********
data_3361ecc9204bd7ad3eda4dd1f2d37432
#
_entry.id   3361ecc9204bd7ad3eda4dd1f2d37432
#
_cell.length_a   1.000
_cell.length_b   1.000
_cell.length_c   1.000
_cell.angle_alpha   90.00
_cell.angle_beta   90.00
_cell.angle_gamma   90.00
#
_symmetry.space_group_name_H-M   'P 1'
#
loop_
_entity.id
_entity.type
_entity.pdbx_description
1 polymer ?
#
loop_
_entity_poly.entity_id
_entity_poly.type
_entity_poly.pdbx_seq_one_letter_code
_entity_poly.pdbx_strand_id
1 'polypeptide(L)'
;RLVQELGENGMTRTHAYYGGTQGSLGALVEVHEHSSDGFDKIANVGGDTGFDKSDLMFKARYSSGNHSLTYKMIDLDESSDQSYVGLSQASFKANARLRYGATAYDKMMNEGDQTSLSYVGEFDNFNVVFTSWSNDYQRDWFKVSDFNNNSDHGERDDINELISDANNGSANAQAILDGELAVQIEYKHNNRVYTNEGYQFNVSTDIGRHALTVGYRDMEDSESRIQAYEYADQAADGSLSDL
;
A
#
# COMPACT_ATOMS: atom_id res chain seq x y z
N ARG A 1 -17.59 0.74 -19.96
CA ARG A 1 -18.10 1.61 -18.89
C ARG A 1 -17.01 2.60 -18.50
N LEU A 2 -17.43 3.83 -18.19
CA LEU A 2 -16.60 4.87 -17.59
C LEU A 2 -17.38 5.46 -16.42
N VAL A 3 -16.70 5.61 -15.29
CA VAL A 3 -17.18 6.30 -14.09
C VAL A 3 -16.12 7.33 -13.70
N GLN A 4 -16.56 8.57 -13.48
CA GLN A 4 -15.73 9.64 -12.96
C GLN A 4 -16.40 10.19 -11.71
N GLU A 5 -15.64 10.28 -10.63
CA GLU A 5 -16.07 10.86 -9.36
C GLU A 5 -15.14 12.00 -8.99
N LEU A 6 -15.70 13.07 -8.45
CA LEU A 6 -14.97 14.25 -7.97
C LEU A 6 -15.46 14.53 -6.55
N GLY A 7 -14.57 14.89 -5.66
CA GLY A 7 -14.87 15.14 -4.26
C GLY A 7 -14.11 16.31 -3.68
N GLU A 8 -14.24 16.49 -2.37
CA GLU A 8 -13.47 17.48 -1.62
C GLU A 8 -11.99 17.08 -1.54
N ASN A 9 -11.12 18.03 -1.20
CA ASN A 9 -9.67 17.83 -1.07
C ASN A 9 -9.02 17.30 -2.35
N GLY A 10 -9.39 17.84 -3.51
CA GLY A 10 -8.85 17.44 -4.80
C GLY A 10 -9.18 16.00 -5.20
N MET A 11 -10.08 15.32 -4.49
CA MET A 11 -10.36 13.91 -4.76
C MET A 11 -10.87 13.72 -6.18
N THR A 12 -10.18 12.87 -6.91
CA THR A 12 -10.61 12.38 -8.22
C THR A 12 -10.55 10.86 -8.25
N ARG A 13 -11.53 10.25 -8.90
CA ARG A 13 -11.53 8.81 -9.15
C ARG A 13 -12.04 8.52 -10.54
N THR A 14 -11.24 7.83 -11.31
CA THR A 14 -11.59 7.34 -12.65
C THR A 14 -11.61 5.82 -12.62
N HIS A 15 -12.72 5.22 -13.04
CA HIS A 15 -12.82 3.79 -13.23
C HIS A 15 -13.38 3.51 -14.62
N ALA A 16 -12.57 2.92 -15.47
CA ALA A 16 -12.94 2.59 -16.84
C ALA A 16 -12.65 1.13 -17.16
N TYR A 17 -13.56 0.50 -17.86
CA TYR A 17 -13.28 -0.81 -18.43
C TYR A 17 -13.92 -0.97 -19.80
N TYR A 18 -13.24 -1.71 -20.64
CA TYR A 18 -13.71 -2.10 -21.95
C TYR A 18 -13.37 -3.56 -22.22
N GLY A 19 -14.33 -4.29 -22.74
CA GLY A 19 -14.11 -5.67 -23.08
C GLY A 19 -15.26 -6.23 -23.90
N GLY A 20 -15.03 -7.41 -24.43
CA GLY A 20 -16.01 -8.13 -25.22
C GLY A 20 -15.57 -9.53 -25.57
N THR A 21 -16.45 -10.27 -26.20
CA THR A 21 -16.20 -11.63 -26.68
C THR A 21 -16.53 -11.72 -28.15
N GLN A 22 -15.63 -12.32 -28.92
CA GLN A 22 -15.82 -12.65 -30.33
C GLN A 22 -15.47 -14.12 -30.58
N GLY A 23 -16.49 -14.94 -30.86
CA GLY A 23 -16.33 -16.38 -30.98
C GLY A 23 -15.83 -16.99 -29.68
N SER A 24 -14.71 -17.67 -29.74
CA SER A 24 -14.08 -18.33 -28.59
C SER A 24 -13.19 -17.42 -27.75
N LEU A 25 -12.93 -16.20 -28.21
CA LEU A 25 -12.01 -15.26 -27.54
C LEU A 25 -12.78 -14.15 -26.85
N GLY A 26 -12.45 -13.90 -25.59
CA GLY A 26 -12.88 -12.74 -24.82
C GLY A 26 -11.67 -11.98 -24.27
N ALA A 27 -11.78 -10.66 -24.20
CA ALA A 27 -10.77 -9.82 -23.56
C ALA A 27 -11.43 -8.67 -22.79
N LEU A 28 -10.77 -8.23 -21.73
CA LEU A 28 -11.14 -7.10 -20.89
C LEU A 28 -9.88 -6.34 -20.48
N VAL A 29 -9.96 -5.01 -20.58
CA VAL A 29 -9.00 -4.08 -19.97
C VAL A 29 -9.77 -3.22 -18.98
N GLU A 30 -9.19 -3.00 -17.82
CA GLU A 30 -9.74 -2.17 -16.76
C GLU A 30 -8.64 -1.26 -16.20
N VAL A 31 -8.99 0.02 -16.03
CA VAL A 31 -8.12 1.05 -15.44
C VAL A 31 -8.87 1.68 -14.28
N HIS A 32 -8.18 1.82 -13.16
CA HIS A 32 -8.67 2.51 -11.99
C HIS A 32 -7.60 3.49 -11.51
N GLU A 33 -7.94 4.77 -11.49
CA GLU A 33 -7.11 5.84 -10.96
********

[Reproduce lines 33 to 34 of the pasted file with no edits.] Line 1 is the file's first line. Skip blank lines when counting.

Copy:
C ARG A 1 -17.01 2.60 -18.50
N LEU A 2 -17.43 3.83 -18.19